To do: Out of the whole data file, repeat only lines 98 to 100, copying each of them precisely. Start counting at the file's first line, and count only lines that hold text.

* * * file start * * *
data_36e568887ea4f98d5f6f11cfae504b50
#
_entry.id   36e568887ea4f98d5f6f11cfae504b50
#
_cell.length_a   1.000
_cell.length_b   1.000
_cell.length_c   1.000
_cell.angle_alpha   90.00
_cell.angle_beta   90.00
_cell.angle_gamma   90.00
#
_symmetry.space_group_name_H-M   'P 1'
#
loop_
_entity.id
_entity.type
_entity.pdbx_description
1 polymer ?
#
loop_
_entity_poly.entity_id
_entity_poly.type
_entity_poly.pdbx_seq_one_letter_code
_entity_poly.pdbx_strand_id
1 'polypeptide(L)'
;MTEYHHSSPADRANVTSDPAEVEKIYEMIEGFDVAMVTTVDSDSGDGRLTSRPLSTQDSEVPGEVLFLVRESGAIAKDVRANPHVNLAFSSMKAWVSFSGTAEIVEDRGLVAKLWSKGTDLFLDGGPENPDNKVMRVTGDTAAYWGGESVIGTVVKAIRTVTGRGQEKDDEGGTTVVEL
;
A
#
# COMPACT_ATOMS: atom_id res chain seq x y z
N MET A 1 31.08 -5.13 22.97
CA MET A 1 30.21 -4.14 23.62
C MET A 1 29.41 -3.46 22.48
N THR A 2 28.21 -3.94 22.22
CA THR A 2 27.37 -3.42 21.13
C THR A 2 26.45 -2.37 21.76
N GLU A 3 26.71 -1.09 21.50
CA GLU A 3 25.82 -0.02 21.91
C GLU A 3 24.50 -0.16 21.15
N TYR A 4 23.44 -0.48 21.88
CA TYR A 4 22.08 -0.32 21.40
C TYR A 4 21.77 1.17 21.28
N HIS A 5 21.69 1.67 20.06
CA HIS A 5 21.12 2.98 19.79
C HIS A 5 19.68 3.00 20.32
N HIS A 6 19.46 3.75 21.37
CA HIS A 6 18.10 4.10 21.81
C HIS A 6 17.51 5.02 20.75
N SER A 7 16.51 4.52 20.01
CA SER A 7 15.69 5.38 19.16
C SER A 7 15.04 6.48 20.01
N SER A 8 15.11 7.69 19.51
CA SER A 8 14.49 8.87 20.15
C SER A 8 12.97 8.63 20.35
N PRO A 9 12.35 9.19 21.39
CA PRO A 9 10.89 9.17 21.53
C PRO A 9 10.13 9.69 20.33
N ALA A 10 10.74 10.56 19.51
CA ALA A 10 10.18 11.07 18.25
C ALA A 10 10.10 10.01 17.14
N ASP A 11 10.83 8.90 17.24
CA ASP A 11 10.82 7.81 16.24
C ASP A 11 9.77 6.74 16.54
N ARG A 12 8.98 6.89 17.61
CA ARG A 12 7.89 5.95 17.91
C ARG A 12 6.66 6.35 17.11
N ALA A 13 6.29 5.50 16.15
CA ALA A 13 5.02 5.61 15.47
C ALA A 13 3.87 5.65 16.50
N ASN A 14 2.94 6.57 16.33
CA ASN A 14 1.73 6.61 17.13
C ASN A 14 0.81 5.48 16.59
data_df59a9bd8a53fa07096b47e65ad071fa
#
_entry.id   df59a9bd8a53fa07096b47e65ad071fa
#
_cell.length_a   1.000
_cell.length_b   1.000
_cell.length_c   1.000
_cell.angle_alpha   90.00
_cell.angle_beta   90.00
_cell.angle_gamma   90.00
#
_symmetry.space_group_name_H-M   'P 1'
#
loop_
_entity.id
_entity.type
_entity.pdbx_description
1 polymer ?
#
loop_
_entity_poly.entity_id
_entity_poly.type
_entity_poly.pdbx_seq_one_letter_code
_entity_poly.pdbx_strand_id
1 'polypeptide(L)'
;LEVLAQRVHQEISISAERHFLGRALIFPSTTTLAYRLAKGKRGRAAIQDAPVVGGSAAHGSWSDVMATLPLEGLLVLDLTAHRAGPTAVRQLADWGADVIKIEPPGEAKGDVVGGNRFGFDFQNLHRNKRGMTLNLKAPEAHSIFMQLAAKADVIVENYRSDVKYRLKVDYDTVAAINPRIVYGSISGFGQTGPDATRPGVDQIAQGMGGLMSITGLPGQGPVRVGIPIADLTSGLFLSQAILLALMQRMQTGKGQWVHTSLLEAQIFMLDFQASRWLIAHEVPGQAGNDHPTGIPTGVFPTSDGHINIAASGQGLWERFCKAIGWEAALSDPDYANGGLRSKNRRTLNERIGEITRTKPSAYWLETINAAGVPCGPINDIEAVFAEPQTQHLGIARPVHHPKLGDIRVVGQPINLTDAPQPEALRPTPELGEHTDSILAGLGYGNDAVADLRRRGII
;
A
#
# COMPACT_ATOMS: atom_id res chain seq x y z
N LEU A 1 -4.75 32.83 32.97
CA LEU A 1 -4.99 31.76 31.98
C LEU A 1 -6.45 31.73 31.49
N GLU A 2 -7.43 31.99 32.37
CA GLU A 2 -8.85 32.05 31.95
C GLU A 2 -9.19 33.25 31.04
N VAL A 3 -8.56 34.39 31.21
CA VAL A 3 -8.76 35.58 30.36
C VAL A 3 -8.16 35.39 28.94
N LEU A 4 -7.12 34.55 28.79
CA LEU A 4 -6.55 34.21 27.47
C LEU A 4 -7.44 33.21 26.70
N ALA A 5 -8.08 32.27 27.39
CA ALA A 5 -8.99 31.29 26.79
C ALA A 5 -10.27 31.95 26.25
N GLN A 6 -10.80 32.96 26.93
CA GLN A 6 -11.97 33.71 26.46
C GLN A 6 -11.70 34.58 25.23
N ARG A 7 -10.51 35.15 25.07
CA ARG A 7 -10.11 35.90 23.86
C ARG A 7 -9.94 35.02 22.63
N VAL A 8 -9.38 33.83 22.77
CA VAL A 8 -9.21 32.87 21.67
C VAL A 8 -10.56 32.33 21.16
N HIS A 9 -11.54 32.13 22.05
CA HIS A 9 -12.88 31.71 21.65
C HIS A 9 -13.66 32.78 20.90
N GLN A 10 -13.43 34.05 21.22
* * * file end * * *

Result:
;LEVLAQRVHQEISISAERHFLGRALIFPSTTTLAYRLAKGKRGRAAIQDAPVVGGSAAHGSWSDVMATLPLEGLLVLDLTAHRAGPTAVRQLADWGADVIKIEPPGEAKGDVVGGNRFGFDFQNLHRNKRGMTLNLKAPEAHSIFMQLAAKADVIVENYRSDVKYRLKVDYDTVAAINPRIVYGSISGFGQTGPDATRPGVDQIAQGMGGLMSITGLPGQGPVRVGIPIADLTSGLFLSQAILLALMQRMQTGKGQWVHTSLLEAQIFMLDFQASRWLIAHEVPGQAGNDHPTGIPTGVFPTSDGHINIAASGQGLWERFCKAIGWEAALSDPDYANGGLRSKNRRTLNERIGEITRTKPSAYWLETINAAGVPCGPINDIEAVFAEPQTQHLGIARPVHHPKLGDIRVVGQPINLTDAPQPEALRPTPELGEHTDSILAGLGYGNDAVADLRRRGII
;
A